Tuesday, May 20, 2014

Top Testing Scores: May 2014

Hello Everyone!

Just like the NBA and NFL combines we do similar speed, power, and agility tests here at Akron General Sports Performance. Numbers can be powerful, especially when you know what they mean!

We strive to help our female athletes get the following numbers:
Vertical Jumps over 20"
Long Jumps over 6'2 1/2"
10 Yard Dashes under 1.65 seconds
Pro-Agility Times under 5.00 seconds each side

We strive to help our male athletes get the following numbers:
Vertical Jumps over 26"
Long Jumps over 7'5"
10 Yard Dashes under 1.45 seconds
Pro-Agility Times under 4.75 seconds each side
Every month AGSP athletes work on improving their power and explosion.
Here are our Top Testing Scorers for May 2014!

Women Top Scores
21 1/2"     Kelly Fenwick of Stow Basketball
20 1/2"     Regina Reilly of Walsh Jesuit Basketball

Men Top Scores
30"          Mike Peters of CVCA Basketball
28"          Hunter Sally of Tallmadge Football

Women Top Scores
7'0"     Regina Reilly of Walsh Jesuit Basketball
6'9"     Madeline Gaines of CVCA Soccer

Men Top Scores
8'4 1/2"    Mike Peters of CVCA Basketball
8'1"          Hunter Sally of Tallmadge Football

Women Top Scores
1.50     Regina Reilly of Walsh Jesuit Basketball
1.50      Madeline Gaines of CVCA Soccer

Men Top Scores
1.34    Mike Peters of CVCA Basketball
1.37    Troy Tofil of Cuyahoga Falls Basketball

Women Top Scores
4.57 RIGHT, 4.55 LEFT     Regina Reilly of Walsh Jesuit Basketball
4.77 RIGHT, 4.90 LEFT     Kelly Fenwick of Stow Basketball

Men Top Scores
4.28 RIGHT, 4.28 LEFT    Mike Peters of CVCA Basketball
4.58 RIGHT, 4.61 LEFT    Hunter Sally of Tallmadge Football

Testing helps us keep track of our athletes' progress and allows us to make sure we are giving them the results they want!

Next testing is Monday June 2 and Tuesday June 3!

Keep Training!
Coach Amanda Kephart and Akron General Sports Performance

Thursday, May 15, 2014

Nick DeLeone slow motion Acceleration

Hello Everyone!

In this slow motion video, AGSP and Walsh Jesuit athlete Nick DeLeone demonstrates great acceleration mechanics out of the box in Canal Park.

0:13 he gets his shoulders in the direction he wants to go

0:15 he drives his foot behind him and finds a great, low, acceleration angle

0:16-0:20 he stays in the low, powerful angle and drives his knees all the way up and his feet as far behind him as possible

0:25 is worth pausing: great arm action, leg drive, toe finish...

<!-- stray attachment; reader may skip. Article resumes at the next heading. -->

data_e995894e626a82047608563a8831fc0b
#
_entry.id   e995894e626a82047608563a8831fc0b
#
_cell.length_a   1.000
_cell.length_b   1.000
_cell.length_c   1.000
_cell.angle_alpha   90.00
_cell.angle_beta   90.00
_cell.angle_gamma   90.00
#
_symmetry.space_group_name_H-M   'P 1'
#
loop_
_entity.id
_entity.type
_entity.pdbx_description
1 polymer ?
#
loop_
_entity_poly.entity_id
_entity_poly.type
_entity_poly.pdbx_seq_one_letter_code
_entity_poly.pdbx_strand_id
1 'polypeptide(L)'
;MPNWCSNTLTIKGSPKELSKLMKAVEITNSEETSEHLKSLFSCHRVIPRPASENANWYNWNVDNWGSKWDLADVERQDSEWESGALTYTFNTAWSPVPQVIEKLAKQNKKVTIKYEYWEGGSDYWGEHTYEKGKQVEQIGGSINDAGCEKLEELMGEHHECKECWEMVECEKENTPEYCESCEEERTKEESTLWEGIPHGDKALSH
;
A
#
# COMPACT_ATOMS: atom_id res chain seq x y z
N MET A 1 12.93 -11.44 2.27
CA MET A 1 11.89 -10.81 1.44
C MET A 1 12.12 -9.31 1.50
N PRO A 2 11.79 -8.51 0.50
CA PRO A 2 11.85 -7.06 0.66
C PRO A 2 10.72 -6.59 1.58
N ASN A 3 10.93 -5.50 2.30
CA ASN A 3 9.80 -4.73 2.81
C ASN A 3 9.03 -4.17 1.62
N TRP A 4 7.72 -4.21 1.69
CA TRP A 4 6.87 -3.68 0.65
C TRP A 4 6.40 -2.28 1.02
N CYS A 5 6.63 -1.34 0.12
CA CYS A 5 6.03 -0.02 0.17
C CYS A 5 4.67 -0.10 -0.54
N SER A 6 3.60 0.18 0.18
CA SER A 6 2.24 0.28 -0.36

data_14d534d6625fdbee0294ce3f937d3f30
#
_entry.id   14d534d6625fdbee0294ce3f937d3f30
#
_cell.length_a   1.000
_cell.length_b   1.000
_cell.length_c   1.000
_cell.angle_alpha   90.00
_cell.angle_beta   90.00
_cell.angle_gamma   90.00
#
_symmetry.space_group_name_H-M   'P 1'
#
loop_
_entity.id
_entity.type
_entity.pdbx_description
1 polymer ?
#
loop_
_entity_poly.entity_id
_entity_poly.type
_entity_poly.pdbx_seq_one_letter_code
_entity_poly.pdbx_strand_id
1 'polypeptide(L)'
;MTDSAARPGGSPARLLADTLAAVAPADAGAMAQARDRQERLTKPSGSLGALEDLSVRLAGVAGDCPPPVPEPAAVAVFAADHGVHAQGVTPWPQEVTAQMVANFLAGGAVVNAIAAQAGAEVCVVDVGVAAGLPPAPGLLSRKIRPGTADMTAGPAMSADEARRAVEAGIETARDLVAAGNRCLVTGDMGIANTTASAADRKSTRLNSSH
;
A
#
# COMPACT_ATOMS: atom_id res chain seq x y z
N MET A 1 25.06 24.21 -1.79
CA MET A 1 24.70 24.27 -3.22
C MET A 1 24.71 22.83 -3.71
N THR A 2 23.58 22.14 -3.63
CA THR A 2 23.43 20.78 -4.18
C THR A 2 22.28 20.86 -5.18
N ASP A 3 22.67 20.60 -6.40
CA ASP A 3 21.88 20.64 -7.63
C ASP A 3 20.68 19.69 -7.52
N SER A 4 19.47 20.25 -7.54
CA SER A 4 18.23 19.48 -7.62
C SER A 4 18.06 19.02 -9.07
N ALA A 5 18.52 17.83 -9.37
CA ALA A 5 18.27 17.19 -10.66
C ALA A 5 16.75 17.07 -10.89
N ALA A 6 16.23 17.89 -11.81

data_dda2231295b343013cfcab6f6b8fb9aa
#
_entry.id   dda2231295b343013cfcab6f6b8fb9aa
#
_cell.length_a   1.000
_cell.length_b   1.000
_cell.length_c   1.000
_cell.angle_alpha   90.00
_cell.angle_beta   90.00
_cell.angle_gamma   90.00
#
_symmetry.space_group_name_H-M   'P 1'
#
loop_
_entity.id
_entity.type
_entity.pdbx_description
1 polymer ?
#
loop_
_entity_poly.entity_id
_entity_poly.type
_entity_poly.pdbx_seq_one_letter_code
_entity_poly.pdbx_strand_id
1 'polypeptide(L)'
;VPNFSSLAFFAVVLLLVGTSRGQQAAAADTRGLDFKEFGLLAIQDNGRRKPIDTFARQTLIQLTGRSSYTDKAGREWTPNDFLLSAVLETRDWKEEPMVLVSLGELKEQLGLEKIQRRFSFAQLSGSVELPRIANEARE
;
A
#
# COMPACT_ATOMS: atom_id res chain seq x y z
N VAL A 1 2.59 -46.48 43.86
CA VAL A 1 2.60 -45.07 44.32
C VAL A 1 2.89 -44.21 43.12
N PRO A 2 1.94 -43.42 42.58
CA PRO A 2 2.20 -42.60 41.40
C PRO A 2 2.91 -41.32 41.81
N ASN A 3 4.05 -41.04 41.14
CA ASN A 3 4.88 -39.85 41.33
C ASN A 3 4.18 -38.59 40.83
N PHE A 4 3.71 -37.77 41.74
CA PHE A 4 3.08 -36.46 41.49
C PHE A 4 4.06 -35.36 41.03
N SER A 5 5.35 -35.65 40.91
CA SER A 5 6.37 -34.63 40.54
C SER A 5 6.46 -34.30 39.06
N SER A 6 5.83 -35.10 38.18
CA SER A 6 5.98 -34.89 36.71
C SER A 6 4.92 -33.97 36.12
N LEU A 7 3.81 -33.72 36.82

0:26-0:33 he is transitioning from acceleration to max velocity mechanics

0:34-0:48 he realizes he has beat out the throw (you will see the first baseman is not even standing on the bag) and starts to slow down (because his feet start to land in front of him as he is putting on the brakes)

To read the latest on Nick DeLeone and the rest of his Walsh Jesuit teammates, check out the school's website.

Keep Training! 
Coach Amanda Kephart and Akron General Sports Performance

Monday, May 12, 2014

Are you really training as much as you think you are?

Hello Everyone!

Are you really training as much as you think you are?

As a fitness professional, I practice what I preach, and train 5 days a week. At first this seems like a lot, but through good record keeping I learned that over the course of one calendar year I trained on 223 days. Again, at first this sounds like a lot, but when you do the math the truth comes out.
223/365 = 61%.

61% is not a passing grade by most standards. Yet, I have a scheduled training regimen of 5 days a week.

What happened to the other 142 days? Well, I don't have scheduled training on the weekends so right there is 104 (52 Saturdays and 52 Sundays). What about the other 38 (over a month!)? 38 days of not training were probably spent mainly on vacation days and the occasional sick day.

Yet, most people believe that, at 5 days a week of scheduled training, I train "plenty". But in reality it's a subpar 61%. I share this because, like myself, many people and athletes believe we are training a lot in order to reach our goals.
Training frequency does impact your results.
There is so much research out that shows our bodies adapt better from multiple exposures. So if you're not seeing the results, maybe it is simply because you are not training as much as your body needs (and as much as you think you are).

Our monthly unlimited packages are our most popular. The more you practice your speed, strength and power, the more results you get!

Keep Training!
Coach Amanda Kephart and Akron General Sports Performance